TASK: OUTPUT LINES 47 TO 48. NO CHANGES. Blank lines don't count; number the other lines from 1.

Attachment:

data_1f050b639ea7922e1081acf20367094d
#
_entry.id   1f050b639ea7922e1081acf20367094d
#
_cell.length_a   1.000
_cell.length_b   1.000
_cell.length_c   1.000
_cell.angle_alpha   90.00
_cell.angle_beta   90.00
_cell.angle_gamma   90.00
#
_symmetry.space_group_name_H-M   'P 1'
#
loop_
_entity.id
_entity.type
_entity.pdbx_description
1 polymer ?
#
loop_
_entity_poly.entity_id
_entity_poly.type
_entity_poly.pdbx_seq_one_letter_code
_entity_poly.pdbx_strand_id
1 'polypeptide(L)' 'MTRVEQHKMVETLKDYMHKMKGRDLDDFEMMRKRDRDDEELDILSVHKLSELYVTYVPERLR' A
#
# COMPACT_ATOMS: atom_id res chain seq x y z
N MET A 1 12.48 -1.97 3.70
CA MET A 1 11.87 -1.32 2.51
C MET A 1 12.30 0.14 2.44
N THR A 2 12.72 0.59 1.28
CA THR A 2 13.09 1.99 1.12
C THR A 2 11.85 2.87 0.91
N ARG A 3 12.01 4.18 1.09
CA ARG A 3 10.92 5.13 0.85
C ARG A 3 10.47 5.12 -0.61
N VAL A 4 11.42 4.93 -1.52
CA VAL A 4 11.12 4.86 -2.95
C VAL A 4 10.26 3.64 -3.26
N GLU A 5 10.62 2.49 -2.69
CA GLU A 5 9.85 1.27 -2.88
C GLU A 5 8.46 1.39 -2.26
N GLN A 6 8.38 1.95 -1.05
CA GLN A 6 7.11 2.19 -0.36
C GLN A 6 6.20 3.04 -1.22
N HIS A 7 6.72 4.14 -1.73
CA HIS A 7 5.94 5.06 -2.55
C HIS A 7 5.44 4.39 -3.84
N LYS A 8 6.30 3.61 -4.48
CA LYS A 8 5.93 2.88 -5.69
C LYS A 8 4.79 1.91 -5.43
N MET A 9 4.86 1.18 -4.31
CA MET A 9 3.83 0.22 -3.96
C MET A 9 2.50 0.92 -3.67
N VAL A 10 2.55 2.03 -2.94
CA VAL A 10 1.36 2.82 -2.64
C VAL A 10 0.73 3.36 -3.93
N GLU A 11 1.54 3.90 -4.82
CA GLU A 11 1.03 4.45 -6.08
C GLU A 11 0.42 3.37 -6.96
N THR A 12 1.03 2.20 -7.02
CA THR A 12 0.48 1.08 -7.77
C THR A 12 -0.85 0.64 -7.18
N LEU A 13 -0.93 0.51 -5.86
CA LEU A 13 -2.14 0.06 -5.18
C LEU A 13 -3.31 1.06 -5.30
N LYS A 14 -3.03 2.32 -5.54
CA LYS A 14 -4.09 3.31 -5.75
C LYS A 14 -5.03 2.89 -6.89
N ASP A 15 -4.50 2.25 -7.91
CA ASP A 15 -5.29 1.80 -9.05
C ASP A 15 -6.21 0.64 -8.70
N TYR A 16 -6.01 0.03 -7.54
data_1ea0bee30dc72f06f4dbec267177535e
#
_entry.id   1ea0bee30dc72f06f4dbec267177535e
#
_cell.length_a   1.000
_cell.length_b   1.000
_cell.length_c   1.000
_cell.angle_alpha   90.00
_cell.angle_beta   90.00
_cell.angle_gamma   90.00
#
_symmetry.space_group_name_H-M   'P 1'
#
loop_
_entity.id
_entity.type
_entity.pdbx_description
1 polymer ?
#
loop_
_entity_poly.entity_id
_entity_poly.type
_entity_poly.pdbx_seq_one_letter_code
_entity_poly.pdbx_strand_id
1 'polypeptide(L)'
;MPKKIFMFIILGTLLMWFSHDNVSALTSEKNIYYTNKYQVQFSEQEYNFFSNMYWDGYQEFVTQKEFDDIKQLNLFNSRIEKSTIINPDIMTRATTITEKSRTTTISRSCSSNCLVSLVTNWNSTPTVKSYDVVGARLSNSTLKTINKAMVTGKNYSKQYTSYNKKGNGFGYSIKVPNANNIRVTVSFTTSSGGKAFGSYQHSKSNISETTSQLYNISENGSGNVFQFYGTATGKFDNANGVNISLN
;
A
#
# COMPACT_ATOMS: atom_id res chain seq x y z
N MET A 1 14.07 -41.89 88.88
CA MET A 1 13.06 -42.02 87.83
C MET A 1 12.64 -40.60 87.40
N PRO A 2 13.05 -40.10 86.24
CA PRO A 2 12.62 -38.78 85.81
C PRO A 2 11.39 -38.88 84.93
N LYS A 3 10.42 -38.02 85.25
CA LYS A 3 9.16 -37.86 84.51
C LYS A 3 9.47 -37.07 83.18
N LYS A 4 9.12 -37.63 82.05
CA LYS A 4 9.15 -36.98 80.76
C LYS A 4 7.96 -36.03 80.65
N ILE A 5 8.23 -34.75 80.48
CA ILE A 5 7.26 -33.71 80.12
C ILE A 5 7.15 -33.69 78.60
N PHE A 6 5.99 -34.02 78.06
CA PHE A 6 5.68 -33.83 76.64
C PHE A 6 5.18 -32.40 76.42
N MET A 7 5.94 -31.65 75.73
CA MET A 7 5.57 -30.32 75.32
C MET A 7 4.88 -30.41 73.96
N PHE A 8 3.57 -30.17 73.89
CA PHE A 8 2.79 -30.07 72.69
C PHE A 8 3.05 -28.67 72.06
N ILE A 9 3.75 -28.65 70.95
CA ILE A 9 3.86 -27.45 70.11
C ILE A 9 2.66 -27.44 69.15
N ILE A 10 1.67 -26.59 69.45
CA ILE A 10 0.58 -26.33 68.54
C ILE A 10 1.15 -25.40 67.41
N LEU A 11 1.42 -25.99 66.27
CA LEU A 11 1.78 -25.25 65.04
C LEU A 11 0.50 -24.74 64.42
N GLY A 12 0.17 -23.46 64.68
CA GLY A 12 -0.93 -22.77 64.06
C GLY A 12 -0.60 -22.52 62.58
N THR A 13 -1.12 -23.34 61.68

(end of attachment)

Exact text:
CA HIS A 7 5.94 5.06 -2.55
C HIS A 7 5.44 4.39 -3.84